Modeling Every Sanitary Pipe in the City: Unique Aspects and Benefits
As part of an effort to better manage SSOs and basement backups, the City of Ann Arbor developed a citywide model that includes all of the approximately 11,000 sanitary sewer pipes in their collection system. The model developed was based on the US EPA SWMM 4.4h engine and uses the Rainfall Dependent Inflow and Infiltration (RDII) parameters. This chapter addresses the following key issues associated with this work.
To accommodate the size of the model input, certain parameter arrays were increased from that currently available in 4.4h versions. It was found that optimizing model settings and the computers used to run the model allowed for entire citywide simulations to be run in three to five hours, eliminating the need for multiple area models.
Use of high quality geographic information system (GIS) and global positioning system (GPS) information allowed for quick and efficient model development.
The model uses over 2,600 sub-basins to provide the resolution needed to support the footing drain disconnection program effectively. Further, this resolution reduced dependence on hydrologic parameters to account for routing i.e., the hydraulic model was better utilized to simulate routing than if fewer and larger subbasins were used.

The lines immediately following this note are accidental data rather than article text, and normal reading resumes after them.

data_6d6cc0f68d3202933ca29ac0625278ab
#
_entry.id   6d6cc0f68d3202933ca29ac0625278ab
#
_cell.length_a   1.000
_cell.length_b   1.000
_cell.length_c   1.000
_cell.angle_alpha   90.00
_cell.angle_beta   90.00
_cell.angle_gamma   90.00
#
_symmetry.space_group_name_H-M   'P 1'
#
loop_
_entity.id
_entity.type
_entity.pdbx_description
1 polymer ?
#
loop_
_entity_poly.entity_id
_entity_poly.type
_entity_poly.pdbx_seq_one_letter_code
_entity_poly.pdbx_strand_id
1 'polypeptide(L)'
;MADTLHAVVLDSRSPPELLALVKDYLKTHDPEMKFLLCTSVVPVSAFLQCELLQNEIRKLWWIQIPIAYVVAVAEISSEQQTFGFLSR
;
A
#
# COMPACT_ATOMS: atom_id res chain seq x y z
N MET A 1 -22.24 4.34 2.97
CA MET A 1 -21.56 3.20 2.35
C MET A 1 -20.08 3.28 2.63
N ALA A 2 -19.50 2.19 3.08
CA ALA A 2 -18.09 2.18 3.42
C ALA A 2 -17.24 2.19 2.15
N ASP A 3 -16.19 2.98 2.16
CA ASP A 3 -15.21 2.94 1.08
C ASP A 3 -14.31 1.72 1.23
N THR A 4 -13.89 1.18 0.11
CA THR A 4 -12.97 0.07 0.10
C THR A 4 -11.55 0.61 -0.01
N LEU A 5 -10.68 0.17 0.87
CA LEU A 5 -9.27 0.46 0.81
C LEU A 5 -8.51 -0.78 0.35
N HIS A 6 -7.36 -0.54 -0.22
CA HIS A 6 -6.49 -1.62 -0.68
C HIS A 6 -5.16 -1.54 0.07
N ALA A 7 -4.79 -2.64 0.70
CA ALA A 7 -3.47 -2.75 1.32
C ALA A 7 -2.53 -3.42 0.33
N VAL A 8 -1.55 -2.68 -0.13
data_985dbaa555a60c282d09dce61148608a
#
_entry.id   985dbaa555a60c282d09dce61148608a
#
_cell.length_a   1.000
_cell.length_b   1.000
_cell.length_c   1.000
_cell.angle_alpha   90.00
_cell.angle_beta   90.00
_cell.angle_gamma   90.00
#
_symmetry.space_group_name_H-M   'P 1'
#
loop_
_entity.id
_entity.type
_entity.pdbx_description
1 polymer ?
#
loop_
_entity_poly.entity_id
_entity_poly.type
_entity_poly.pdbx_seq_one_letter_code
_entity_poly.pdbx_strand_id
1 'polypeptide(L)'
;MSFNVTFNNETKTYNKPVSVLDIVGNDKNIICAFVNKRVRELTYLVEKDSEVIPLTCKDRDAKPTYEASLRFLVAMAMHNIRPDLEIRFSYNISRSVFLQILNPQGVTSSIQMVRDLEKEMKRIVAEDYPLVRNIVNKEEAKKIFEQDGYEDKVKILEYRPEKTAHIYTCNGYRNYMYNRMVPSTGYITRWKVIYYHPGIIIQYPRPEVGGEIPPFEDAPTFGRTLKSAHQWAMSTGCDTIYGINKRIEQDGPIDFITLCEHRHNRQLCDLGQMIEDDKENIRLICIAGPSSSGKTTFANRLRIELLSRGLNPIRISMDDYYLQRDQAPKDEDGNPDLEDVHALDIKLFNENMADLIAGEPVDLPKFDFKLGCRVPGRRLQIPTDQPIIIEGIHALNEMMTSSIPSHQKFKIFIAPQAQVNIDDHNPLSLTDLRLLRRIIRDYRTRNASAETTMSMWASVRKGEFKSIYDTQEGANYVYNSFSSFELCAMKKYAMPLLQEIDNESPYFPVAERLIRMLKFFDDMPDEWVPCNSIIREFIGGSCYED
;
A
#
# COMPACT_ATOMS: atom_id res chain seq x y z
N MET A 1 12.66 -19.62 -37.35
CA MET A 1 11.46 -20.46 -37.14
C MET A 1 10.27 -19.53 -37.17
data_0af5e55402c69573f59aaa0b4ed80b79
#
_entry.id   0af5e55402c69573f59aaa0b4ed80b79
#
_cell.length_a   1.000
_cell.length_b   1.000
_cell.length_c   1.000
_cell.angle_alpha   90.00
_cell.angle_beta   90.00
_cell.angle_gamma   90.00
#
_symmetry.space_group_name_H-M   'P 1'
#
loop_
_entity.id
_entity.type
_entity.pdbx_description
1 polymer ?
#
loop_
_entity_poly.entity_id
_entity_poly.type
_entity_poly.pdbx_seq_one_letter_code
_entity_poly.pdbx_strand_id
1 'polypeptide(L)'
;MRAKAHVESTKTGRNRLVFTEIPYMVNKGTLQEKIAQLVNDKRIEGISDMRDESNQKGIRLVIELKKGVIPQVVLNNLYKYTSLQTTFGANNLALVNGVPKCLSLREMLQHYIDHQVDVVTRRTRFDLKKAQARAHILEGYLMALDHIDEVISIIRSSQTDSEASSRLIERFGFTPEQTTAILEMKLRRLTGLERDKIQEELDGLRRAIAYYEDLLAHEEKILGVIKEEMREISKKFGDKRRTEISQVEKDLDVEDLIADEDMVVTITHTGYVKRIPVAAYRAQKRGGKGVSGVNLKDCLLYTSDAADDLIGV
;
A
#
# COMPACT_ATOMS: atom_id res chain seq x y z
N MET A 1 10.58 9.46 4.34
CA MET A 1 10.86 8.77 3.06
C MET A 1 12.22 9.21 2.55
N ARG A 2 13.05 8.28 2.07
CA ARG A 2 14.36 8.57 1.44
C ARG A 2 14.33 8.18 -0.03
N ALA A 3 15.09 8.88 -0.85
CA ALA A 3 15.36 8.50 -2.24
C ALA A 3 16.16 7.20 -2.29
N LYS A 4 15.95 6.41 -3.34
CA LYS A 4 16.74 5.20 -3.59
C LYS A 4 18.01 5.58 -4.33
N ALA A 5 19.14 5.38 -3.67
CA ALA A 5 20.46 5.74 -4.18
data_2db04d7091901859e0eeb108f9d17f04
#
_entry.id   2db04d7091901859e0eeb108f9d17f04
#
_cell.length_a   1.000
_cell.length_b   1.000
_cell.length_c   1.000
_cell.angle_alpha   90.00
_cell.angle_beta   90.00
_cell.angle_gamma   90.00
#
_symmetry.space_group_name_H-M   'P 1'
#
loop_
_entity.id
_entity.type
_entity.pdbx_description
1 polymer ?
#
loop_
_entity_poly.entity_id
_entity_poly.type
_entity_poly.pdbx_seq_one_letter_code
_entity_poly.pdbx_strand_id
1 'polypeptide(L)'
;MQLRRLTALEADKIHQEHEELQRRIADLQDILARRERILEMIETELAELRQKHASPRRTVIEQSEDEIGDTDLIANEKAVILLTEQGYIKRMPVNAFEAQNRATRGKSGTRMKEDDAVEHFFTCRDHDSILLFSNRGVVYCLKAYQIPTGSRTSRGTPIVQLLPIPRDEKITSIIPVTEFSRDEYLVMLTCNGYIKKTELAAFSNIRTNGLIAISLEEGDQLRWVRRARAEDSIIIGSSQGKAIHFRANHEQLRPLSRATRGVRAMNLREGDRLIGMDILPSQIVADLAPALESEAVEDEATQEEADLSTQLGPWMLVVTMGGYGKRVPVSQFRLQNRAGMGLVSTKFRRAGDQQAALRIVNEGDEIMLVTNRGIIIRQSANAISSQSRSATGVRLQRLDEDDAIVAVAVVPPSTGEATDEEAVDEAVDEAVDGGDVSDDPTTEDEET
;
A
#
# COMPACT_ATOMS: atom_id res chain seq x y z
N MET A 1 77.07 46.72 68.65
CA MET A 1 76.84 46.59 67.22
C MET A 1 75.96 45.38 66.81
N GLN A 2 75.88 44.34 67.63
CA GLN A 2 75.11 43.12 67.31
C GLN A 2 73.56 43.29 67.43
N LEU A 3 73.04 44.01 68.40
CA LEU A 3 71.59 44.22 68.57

Field data collection included over 80 flow and peak level recorders coupled with radar rainfall distributed data.
A distinct difference in system response was identified between the dormant (winter and early spring) and growth (summer and early fall) seasons.
To facilitate the use of the high number of sub-basins, GIS information, including soil types, percent impervious, surface water features, age of construction, and ground slopes were used to allocate wet weather parameters.
The water use records were linked to the parcel layer to compare dry weather flows (DWF) to flow meter data and to allocate dry weather I/I distinct from sanitary usage.
During calibration, one of the key findings was that shape parameters could be grouped by footing drain and non-footing drain areas and the average size of the sub-basin so that ultimately, only 6 different shape parameter groupings were required to match modeled peak and volume to observed data.
Overall, the city has found the investment into this size of a model to be beneficial as the model is being used to facilitate prioritization of the footing drain disconnection program to maximize removal of footing drain flows and gain the most benefit for relieving system deficiencies and basement flooding. The model is also being used to evaluate newly proposed development projects. This includes analysis of available capacity, best locations for footing drain mitigation to offset new development, and reviewing alternatives for system upgrades to allow for development where footing drain disconnection cannot mitigate system problems
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